reconstruction process is an unrealistic proposition. Hence at present it
[China] could only provide help through multilateral channels.
show of support for Karzai On the eve of Karzai's departure for
Beijing, he received a delegation from the opposition Hizb-i-Islami group
headed by Gulbuddin Hekmatyar. Washington is ambivalent about Hekmatyar, but in
the joint statement issued after Karzai's visit, Beijing expressed support for
the reconciliation and reintegration process in Afghanistan and affirmed
"respect for the Afghan people's choice of development road suited to their
Ahmadinejad's consultations in Kabul, followed by Karzai's dash to Islamabad,
and now his visits to Beijing and Tehran - the sudden spurt of high level
exchanges suggest a pattern.
What should alarm Washington most is that the Chinese position on Afghan
national reconciliation meshes with Karzai's political agenda and accords with
Iran's overlapping concerns and interests.
The China-Afghan joint statement affirms Beijing's readiness to expand economic
cooperation, trade and investment while upholding the principle of "respect for
the Afghan people's choice of development road suited to their national
Washington will factor in that it is quite within China's financial capacity to
reduce Karzai's dependence on Western largesse, in turn encouraging the Afghan
leader to shake off the West's attempts to dominate him.
The US-government funded media speculated that during his stay in Beijing,
Karzai might seek Chinese investment in Afghanistan's vast reserves of minerals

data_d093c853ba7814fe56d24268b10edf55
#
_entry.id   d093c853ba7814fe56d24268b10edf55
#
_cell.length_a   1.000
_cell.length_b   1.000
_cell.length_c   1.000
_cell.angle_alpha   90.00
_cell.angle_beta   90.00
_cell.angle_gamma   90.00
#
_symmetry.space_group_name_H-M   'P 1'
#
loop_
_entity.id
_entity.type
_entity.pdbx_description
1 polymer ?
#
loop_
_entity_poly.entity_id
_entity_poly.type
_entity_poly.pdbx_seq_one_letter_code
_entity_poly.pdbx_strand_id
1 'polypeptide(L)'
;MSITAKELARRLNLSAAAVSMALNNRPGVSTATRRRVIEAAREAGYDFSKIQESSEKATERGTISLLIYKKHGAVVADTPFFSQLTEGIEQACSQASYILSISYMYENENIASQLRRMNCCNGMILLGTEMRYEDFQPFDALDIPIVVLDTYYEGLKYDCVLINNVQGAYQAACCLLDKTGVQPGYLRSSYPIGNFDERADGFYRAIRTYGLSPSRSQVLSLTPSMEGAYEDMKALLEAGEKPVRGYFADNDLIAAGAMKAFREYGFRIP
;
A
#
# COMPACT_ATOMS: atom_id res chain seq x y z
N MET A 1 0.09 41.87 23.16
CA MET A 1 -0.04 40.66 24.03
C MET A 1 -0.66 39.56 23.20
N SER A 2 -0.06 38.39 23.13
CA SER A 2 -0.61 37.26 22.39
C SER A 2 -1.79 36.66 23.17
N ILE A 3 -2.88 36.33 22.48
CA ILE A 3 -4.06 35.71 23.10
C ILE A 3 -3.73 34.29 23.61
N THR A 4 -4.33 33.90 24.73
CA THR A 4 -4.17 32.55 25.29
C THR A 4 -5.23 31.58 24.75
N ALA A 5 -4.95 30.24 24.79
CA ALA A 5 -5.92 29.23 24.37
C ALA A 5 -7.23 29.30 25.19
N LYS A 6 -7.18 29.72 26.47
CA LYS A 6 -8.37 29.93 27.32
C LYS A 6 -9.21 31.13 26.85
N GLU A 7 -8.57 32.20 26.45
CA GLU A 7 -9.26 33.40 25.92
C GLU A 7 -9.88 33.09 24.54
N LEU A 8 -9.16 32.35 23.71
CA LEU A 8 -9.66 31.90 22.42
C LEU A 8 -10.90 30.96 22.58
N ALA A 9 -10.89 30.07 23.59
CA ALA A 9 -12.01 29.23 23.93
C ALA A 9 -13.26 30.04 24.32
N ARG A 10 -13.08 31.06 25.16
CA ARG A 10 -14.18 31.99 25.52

such as the rich gas fields in the northwestern region bordering Turkmenistan,
which is already connected by a pipeline to Xinjiang.
It cannot be lost on Washington that Beijing and Tehran share similar concerns
on almost all core areas of the Afghan situation.
These include their perspectives regarding the US's "hidden agenda" in the
Afghan war and therefore the urgency of stabilizing the Afghan situation,
Washington's double standards in the fight against terrorism, the West's
hegemonistic approach toward Afghanistan, the imperative need of
"Afghanization" including an Afghan-led national reconciliation, and most
important, the desirability of cooperation among like-minded countries in the
region in the search for an Afghan settlement.
Conceivably, Beijing's worries over the critical security situation in
Afghanistan and its commonality of interests with Tehran could well act as an
additional factor hardening Beijing's stance apropos the Iran nuclear issue.
Equally, does the prospect of long-term strategic ties between the US and
Pakistan worry China?
A senior advisor to the former Pakistani Prime Minister Nawaz Sharif wrote
recently, "Strategic relations with the US may well impinge on other vital
linkages. Two are critical. With the US determined to engineer a 'regime
change' in Iran, what would its expectations be from Pakistan? Finally, can we
[Islamabad] contemplate cooperating with the US in any initiative that could
trouble our relations with China?"
For the present, the Chinese commentaries seem to take a detached view. They
tend to view the US-Pakistan long-term strategic partnership project as a
pragmatic move on both sides - borne out of Washington's need to solicit
Pakistani help to stabilize Afghanistan on the one hand and on the other hand
Islamabad's need of US help to resuscitate its economy and to maintain a
strategic balance vis-a-vis India.
But Beijing cannot be oblivious of the underlying US regional strategy to
frustrate China's efforts to gain access routes to the Persian Gulf region via
Central Asia bypassing the Malacca Strait, which is effectively under American
control. The US strategy cannot work unless Pakistan falls in line.
Beijing's (and Tehran's) show of support for Karzai comes at a time when his
relations with the US and Pakistan are somewhat rocky, to say the least.
Ambassador M K Bhadrakumar was a career diplomat in the Indian Foreign
Service. His assignments included the Soviet Union, South Korea, Sri Lanka,
Germany, Afghanistan, Pakistan, Uzbekistan, Kuwait and Turkey.